This must be one of the things that creators of just about anything wonder about the most – will people, my intended audience, feel motivated enough to partake of what I have to offer? Will they participate like I would want them to participate? Will they stick around? Will they advocate my content to their friends? Or will they just turn their back and go do something else that they think is better?
This goes for blockbuster movies, for television series, for indie graphic novels and yes, for transmedia projects as well. To try to get to grips with this challenge, big-enough companies do target group research, polls etc, while smaller producers and creators poll their friends and family but mostly trust their gut feeling.
I struggle with this as well, naturally. I am in the quite luxurious position of having access to a laboratory and researchers focused on media and user experience, with whom we at the format development department work closely to get to know as much as possible about the experiences people derive from what we have to offer. Granted, many times the bulk of work goes to getting the testing itself focused to such a degree that it actually helps us in the development work. But as we work on it, we refine it and become better, naturally.
Something I’ll be bringing to the development work, and to the testing, is something I just saw. This very interesting video from RSA.org, featuring a talk by Dan Pink, is about what motivates people in the workplace. Do have a look, it’s (as all RSA-videos are) very good indeed. Basically what is said is that research shows that motivating people to work better with more money as the sole reward works fine as long as we’re talking only about manual labor. As soon as we go into any kind of task that would call for creative work, the people who received more money worked worse and failed more often. On the other hand, ventures like Wikipedia, Linux and Apache show that people – highly educated, motivated people at that – will work and give of their knowledge and skill, for free. So, what is the reward? Autonomy, mastery and purpose, according to Dan Pink.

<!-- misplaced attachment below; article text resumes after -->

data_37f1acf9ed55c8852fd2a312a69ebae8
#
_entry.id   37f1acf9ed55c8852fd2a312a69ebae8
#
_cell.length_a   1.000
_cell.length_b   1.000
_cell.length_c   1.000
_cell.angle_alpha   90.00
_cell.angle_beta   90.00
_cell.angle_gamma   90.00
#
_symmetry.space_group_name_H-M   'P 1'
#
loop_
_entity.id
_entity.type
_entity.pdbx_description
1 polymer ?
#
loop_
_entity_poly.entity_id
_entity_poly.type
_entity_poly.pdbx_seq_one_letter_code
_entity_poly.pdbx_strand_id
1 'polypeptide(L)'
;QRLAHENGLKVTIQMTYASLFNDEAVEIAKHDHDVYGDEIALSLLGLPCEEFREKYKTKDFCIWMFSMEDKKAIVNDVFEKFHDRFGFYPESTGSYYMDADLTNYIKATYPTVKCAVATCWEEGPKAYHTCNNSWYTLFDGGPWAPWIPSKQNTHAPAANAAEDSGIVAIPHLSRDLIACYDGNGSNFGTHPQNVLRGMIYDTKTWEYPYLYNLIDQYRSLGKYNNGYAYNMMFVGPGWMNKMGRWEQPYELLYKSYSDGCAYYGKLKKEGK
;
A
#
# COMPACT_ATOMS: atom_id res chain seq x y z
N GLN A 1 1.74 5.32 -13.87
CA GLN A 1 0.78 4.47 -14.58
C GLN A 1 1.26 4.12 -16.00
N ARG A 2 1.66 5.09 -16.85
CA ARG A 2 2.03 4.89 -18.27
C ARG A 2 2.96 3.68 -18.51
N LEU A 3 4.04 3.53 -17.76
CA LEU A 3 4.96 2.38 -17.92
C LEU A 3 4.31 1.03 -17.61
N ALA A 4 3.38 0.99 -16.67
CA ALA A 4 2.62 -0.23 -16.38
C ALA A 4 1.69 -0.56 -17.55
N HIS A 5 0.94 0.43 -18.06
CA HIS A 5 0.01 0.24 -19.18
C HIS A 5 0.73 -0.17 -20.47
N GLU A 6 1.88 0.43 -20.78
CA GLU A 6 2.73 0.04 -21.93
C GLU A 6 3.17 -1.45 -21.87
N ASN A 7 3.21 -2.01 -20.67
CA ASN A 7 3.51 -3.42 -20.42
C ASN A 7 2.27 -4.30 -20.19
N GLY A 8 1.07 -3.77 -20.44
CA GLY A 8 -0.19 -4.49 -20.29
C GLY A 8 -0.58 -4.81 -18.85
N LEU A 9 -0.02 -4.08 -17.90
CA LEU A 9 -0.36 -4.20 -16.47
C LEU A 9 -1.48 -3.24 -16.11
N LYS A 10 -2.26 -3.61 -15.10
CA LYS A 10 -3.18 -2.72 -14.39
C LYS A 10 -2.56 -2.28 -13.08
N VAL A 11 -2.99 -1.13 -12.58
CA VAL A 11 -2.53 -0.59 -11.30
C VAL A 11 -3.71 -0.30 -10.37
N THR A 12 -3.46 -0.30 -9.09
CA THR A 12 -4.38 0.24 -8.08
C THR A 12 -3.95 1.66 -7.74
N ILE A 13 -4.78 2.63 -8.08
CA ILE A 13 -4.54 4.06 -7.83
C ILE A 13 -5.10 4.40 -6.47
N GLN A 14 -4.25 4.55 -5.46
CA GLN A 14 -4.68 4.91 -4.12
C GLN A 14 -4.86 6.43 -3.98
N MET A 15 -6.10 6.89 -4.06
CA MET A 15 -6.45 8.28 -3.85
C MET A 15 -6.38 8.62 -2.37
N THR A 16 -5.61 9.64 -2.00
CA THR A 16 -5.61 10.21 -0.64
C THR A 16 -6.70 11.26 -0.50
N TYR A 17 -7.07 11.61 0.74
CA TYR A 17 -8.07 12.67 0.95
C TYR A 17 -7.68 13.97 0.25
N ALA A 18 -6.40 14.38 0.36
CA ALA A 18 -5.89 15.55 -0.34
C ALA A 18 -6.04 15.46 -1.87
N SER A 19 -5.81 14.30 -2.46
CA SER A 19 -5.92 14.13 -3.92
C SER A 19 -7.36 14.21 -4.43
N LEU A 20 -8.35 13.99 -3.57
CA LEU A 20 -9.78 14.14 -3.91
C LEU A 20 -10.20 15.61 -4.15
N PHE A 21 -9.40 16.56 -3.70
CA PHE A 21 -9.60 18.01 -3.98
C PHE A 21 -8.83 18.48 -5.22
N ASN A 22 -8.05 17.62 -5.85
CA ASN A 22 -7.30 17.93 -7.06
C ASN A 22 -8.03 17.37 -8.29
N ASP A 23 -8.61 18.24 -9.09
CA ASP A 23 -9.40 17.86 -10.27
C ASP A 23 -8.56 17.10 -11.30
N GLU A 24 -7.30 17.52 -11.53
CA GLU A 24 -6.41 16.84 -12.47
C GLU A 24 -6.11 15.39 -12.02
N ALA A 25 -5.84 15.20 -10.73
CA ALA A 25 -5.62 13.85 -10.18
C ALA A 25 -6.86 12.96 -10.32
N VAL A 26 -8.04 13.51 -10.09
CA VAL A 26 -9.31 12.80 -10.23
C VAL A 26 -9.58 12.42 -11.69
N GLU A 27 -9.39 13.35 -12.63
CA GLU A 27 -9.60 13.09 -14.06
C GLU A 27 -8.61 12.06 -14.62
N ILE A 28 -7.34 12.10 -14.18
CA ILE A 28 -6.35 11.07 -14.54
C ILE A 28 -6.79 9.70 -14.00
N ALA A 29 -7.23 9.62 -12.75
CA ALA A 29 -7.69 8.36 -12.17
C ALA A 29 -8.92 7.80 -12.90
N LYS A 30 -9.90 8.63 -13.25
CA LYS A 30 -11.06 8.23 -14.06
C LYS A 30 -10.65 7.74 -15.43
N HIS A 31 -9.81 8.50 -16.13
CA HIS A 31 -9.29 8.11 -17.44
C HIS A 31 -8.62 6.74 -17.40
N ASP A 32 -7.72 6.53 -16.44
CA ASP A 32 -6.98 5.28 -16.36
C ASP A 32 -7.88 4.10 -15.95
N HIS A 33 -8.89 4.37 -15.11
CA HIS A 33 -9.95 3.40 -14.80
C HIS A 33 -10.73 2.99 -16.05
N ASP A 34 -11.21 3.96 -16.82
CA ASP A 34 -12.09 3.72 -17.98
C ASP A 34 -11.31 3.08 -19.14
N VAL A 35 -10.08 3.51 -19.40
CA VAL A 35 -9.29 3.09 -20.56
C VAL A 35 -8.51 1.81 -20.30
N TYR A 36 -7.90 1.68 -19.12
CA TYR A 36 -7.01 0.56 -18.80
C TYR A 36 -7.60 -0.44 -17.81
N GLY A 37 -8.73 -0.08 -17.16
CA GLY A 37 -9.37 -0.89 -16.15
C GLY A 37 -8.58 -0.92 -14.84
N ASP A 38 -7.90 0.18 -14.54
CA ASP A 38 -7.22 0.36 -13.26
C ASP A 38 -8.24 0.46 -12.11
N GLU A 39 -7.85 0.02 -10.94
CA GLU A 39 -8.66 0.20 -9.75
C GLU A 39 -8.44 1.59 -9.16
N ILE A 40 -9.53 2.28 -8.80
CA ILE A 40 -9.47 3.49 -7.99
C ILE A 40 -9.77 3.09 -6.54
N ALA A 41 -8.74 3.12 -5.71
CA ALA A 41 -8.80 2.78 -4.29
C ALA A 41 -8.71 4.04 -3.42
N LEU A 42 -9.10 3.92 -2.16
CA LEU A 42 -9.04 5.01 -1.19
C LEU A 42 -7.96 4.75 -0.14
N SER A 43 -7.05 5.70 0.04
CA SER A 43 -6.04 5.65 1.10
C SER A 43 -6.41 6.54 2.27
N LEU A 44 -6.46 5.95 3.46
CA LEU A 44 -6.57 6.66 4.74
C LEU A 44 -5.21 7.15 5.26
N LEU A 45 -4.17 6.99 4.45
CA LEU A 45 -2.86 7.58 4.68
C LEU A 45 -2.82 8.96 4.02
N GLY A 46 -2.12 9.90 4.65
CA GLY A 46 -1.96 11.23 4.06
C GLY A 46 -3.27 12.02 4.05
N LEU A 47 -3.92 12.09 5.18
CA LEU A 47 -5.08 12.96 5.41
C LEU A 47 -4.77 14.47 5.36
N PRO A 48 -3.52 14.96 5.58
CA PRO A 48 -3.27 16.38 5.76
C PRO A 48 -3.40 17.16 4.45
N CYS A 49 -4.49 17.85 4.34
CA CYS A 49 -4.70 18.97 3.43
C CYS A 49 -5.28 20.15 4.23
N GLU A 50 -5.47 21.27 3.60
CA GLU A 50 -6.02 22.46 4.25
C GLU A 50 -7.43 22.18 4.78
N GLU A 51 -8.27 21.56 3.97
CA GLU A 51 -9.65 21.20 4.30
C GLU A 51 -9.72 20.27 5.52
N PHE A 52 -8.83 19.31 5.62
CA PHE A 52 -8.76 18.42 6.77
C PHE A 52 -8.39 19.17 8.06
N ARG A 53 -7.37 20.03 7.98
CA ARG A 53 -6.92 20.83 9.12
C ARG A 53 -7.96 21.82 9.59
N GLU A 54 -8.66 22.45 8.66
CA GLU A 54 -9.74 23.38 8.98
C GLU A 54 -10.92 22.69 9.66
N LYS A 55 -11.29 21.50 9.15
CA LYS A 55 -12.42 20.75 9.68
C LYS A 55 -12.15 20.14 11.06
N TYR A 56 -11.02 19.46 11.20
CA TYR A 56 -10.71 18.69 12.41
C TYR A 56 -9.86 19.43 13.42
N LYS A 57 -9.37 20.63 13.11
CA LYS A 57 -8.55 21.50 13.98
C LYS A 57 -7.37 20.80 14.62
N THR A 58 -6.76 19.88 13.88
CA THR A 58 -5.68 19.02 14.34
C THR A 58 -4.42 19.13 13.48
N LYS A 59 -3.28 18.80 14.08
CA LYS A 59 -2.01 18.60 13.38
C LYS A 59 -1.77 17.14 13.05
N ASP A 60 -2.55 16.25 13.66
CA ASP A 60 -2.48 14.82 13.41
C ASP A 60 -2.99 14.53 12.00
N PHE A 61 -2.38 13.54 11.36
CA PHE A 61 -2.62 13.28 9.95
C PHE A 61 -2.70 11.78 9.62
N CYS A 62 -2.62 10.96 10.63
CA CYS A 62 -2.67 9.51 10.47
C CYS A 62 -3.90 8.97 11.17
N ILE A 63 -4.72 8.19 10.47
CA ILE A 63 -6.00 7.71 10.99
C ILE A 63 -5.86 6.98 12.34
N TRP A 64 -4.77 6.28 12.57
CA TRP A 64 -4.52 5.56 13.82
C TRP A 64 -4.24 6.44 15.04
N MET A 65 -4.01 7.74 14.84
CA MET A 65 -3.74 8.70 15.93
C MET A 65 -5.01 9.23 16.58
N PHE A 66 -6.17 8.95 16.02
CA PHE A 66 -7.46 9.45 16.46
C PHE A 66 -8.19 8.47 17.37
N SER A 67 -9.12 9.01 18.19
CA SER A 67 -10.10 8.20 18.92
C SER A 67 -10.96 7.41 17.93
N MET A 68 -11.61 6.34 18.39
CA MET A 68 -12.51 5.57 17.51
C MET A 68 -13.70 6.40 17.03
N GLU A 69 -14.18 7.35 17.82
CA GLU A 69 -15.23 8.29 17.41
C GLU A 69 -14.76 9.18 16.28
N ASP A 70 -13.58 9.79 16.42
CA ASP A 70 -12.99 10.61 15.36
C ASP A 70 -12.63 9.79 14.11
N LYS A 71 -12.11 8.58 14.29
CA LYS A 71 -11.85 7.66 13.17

We’re big on doing stuff that we want to do ourselves, not things that someone tells us to do. We’re also big on the feeling of mastering something, knowing that we know this thing and we are competent in precisely this regard. Finally, we’re big on having a purpose; of knowing that today is a step along the way towards a goal, whatever that might be – from ”making the world a better place” to ”teaching people”, for instance.
This was the workplace, mind you. I am quite convinced that this goes for a transmedia project as well, where you would want people to interact, to participate, to become a part of your story world. To put it into the categories of Autonomy, Mastery and Purpose, if you want the audience to immerse, engage and participate:
– You must not guide them too much, or the feeling of autonomy will be lost. It’s a tricky task, to leave enough openness for everyone to find something “new”, and to be able to make their own way through your story and your world, and make their own stuff there; too much and you have no control (which might be what you desire), too little and you will have obedient people following your instructions (if there are any people left for you to instruct, that is)
– You must not make mysterious content that no one will ever master, or they will never get the feeling of being competent in your story world. Instead, perhaps, leave areas where audience members can become masters; masters of what they themselves have created within the ramifications of your story, or masters at guiding other audience members in understanding the intricate fabric of the story and the world.
– Finally, you must not build a story where the participation of the audience has no meaning for anything, where their actions or lack of actions has no impact and it simply does not matter what they do or not. Neither can you build a story world that has no purpose in itself, or there will be no reason for anyone to engage in it.
I’ll take these thoughts into my development work. I’ll let you know how it plays out!